JAMA. 2015;313(18):1827-1828. doi:10.1001/jama.2015.4172

PRECIS HERE

A Piece of My Mind

Back to the Heart of the Matter

Abstract Full Text
JAMA. 2015;313(18):1829-1830. doi:10.1001/jama.2015.1672
Editorial

Professionalism, Governance, and Self-regulation of Medicine

Abstract Full Text
free access
JAMA. 2015;313(18):1831-1836. doi:10.1001/jama.2015.4569

Medical Professionalism

Abstract Full Text
JAMA. 2015;313(18):1837-1838. doi:10.1001/jama.2015.3597

Tasking the “Self” in the Self-governance of Medicine

Abstract Full Text
JAMA. 2015;313(18):1839-1840. doi:10.1001/jama.2015.3736

This Viewpoint discusses professional regulation of medicine through private sector organizations, laws, and the government and the call for personal commitment to self-regulate by physicians.

Review

AchalasiaA Systematic Review

Abstract Full Text
has active quiz has audio
JAMA. 2015;313(18):1841-1852. doi:10.1001/jama.2015.2996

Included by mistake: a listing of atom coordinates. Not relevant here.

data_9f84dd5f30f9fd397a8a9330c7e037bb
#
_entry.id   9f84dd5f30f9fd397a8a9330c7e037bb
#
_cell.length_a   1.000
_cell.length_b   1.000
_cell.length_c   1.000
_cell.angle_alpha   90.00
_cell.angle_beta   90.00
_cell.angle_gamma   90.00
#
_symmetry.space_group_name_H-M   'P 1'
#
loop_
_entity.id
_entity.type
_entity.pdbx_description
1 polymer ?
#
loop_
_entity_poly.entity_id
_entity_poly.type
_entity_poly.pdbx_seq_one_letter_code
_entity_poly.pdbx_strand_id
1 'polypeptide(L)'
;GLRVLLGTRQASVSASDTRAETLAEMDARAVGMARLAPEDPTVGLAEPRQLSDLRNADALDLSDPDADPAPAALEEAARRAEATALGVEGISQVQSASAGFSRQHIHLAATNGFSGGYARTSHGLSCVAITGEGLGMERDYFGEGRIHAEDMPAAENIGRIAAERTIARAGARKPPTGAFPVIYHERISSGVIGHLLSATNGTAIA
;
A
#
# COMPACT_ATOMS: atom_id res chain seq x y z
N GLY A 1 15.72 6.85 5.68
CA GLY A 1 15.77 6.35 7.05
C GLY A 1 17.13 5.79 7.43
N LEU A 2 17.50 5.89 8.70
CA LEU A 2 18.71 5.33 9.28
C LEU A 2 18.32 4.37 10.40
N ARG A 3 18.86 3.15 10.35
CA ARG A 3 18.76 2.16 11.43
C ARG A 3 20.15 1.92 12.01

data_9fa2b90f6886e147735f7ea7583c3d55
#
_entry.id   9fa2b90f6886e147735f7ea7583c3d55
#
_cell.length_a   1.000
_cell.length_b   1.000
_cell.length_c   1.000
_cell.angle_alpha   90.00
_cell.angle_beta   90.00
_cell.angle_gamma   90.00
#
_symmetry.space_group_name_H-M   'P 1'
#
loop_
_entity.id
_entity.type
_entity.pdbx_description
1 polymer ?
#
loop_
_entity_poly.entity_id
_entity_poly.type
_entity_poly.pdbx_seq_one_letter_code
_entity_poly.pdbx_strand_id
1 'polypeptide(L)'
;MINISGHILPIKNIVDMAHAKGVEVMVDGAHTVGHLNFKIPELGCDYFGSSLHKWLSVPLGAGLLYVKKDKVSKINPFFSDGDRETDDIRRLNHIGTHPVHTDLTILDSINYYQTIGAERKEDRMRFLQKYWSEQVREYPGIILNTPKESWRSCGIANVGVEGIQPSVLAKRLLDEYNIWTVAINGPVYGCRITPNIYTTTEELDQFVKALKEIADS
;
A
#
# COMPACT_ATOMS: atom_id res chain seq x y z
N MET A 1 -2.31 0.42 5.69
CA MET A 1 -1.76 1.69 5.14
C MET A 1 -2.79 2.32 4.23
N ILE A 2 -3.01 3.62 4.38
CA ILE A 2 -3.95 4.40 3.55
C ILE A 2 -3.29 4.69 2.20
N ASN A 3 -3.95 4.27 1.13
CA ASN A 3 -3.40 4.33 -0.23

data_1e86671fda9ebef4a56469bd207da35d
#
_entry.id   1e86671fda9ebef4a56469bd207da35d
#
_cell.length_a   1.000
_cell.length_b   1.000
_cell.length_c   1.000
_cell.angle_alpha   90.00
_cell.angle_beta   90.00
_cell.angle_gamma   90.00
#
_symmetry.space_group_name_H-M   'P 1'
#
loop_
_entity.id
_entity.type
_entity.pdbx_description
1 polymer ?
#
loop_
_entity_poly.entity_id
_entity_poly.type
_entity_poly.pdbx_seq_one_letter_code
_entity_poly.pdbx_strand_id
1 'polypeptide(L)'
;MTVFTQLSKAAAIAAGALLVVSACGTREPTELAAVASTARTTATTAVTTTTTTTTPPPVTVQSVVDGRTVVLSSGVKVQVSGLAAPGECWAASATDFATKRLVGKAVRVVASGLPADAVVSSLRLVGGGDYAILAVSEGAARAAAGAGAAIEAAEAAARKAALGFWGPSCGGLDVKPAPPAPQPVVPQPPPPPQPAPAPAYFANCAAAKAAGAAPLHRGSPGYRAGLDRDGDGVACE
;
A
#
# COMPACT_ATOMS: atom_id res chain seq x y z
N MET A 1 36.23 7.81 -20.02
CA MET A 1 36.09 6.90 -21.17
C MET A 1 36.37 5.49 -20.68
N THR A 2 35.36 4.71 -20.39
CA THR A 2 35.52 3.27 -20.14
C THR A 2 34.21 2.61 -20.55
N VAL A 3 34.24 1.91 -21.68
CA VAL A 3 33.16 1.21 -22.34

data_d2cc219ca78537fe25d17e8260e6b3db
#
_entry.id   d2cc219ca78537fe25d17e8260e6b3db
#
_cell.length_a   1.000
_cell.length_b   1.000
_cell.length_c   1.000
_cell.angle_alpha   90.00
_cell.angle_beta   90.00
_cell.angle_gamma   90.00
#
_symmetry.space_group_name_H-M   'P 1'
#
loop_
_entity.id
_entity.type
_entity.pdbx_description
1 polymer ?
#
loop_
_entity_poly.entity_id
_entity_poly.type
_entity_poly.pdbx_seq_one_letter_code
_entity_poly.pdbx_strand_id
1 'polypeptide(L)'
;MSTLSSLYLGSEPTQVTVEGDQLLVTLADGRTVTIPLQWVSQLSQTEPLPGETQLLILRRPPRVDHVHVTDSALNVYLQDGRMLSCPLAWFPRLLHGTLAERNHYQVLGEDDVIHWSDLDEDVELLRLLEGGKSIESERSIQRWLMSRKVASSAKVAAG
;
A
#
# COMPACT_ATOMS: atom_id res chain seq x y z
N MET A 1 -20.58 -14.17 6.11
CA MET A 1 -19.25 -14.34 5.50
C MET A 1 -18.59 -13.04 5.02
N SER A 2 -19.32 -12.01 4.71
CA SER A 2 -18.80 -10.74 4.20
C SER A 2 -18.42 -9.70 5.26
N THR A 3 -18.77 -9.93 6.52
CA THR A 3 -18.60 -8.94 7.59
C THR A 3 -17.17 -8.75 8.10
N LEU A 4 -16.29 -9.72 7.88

This systematic review reports evidence related to the diagnosis and management of achalasia, focusing on phenotypic classification pertinent to therapeutic outcomes.

From the JAMA Network

Hoarseness and Laryngopharyngeal Reflux

Abstract Full Text
JAMA. 2015;313(18):1853-1854. doi:10.1001/jama.2014.17969
JAMA Clinical Guidelines Synopsis

Screening for Hepatitis C

Abstract Full Text
JAMA. 2015;313(18):1855-1856. doi:10.1001/jama.2015.2833

This JAMA Clinical Guidelines Synopsis summarizes the most recent US Preventive Services Task Force guidelines on screening for hepatitis C virus infection in adults.

From The Medical Letter on Drugs and Therapeutics